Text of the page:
Every year, there is another list of leadership skills one must have in order to be successful. Executive presence. Change leadership. Technological savvy. Strategic insight. Public speaking. Collaborative style. Charisma. Team Building….and on and on it goes. Strikingly, some of the latest research indicates that introverts have the edge on extroverts in leadership. What are we to believe, and how do we approach creating a roadmap that has us collecting the right skills for our career arc.
Let’s start at the very beginning.
- What is your Definition of Success? Who are you? What are your values? Where are you going? What impact do you want to leave and why? Once you have a handle on this, craft your Personal Mission Statement. This will create the touch point for you to assess whether or not you are leading your life as a whole in synch with your aspirations. If you are unable to lead your own life well first, the likelihood of your leadership of others being perceived as authentic, and therefore someone who should be followed, will be lessened.
- What’s your Intended Scope? Do you want to be a deep dive specialist in an area or a generalist? Do you prefer being a key team leader or a senior management leader? The skill sets are different. The expectations are different. The commitments are different, and therefore the necessary leadership development path must be different.
- What Culture, Competency, & Chemistry suits you best? Do you know the culture that you thrive in, the competencies that are required and at which you excel, and how to leverage both into a chemistry that allows your leadership to be at its peak level consistently? Ascertaining this will allow you to know what credentials to achieve, what leadership skills to develop, and how to integrate these components into a successful formula for you…and most importantly, where to work to succeed as a leader.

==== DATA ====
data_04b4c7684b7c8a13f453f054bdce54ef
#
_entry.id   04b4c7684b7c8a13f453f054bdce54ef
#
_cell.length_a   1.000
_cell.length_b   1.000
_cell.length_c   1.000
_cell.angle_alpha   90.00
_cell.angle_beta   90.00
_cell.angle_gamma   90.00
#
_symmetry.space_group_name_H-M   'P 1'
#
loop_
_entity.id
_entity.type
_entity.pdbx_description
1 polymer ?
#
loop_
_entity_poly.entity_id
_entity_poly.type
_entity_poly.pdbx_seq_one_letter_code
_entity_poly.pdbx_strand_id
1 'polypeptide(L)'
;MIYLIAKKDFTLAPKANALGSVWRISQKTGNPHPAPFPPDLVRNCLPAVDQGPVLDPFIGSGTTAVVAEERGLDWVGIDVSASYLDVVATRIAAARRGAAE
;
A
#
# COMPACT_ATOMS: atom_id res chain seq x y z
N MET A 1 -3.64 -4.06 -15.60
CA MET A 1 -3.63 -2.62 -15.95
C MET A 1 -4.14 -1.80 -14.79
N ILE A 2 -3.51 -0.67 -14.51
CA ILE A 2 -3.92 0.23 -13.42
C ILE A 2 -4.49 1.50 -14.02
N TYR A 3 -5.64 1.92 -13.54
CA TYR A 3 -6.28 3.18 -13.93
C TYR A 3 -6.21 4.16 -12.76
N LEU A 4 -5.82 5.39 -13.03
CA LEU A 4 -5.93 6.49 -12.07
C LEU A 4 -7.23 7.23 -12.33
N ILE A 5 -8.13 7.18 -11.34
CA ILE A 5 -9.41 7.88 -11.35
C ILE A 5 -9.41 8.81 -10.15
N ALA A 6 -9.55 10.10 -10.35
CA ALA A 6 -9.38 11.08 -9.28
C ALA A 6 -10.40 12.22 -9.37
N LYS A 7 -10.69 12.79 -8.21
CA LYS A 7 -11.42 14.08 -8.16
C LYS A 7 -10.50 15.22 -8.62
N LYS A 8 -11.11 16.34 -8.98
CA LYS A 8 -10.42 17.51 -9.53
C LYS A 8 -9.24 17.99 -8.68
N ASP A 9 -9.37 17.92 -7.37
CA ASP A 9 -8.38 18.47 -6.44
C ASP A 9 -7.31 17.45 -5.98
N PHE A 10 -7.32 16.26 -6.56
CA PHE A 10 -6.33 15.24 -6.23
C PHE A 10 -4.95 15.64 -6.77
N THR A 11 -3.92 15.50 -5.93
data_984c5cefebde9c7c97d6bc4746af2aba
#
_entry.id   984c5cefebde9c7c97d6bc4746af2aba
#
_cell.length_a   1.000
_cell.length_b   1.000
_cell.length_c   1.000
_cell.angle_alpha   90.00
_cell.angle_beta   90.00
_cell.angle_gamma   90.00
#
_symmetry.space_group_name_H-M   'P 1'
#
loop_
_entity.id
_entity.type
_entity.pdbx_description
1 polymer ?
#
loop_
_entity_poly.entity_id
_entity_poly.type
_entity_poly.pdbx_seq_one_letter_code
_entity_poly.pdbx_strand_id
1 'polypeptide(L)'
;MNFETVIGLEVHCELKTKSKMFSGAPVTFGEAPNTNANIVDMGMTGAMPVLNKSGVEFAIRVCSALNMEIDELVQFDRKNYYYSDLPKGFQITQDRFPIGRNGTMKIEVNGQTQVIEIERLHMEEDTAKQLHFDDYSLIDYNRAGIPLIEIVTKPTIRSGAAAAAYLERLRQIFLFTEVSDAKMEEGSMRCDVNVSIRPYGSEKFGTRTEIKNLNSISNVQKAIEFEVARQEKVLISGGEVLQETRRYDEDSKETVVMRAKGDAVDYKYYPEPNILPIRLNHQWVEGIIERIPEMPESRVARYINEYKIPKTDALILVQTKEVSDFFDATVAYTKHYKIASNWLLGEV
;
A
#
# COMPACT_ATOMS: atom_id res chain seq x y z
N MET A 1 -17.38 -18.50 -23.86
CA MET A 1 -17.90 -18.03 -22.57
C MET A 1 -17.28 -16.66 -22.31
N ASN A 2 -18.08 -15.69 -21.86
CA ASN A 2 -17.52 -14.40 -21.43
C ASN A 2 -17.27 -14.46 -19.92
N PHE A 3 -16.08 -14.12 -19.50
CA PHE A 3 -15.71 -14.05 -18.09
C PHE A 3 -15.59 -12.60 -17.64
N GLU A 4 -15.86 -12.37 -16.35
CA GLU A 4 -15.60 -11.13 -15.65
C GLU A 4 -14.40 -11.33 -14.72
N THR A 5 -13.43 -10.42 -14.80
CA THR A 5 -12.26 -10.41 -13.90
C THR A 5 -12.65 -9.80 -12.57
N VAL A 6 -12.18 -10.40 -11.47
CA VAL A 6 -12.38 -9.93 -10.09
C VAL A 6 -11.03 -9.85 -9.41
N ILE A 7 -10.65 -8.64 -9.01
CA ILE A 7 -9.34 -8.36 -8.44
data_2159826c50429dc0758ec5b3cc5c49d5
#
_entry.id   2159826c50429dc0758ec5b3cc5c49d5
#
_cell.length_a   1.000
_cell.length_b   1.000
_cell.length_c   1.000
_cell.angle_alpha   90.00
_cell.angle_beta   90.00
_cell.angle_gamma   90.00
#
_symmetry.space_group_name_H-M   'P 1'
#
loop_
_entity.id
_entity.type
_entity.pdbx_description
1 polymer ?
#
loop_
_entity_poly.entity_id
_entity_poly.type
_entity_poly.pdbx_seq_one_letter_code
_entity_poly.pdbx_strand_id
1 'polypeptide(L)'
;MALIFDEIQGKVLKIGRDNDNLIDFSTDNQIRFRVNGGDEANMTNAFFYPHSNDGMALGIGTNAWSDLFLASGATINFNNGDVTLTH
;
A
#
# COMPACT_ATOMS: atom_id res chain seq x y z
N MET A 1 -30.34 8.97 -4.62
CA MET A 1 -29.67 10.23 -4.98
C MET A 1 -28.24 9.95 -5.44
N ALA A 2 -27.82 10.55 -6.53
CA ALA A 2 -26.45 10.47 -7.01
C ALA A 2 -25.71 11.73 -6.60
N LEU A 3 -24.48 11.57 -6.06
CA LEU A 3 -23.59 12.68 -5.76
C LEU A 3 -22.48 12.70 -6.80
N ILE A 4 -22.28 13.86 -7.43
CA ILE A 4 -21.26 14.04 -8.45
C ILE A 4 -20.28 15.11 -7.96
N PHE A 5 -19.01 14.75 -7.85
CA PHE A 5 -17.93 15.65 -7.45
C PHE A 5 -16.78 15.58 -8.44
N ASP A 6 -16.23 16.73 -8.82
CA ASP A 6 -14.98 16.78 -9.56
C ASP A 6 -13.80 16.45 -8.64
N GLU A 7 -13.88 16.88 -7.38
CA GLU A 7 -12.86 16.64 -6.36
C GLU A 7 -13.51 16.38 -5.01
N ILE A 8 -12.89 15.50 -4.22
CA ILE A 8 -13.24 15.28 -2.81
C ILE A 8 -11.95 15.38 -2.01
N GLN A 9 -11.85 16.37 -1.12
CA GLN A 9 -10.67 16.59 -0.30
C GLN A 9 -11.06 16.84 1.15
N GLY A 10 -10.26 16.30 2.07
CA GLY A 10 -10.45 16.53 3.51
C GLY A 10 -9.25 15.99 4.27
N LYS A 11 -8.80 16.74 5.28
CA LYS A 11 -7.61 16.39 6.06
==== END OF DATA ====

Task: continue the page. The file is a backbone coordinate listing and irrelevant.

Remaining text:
- Who are your Champions? Have you built your network of support, especially those who will share with you where you have gaps that do not serve you well? Create your Career Board of Advisors, not just for counsel, but those whom you wish to observe closely in their success. Identify what behaviors and skills you wish to acquire from observing them and most especially learn about their failures and avoid vicarious learning.
- How adept are you at utilizing a variety of Leadership Styles appropriate to the circumstances and the people with which you are engaging? Do you know what your choices are and which to use when? Have you practiced a variety of styles? Which suit you best and which are less natural for you?
Before you sign up for your leadership development classes for the year, take some time to ascertain what you do and don’t know about yourself, where you would like the trajectory of your career to go, how others see your current leadership capacity, the level of your competency in adjusting your leadership style, and ultimately, the work environment in which you can be most successful. Add into this an honest assessment of where you are on the Journey of 15’s to determine what you are realistically able to undertake.
Start building your Leadership Development Playbook to set up your career arc for new heights.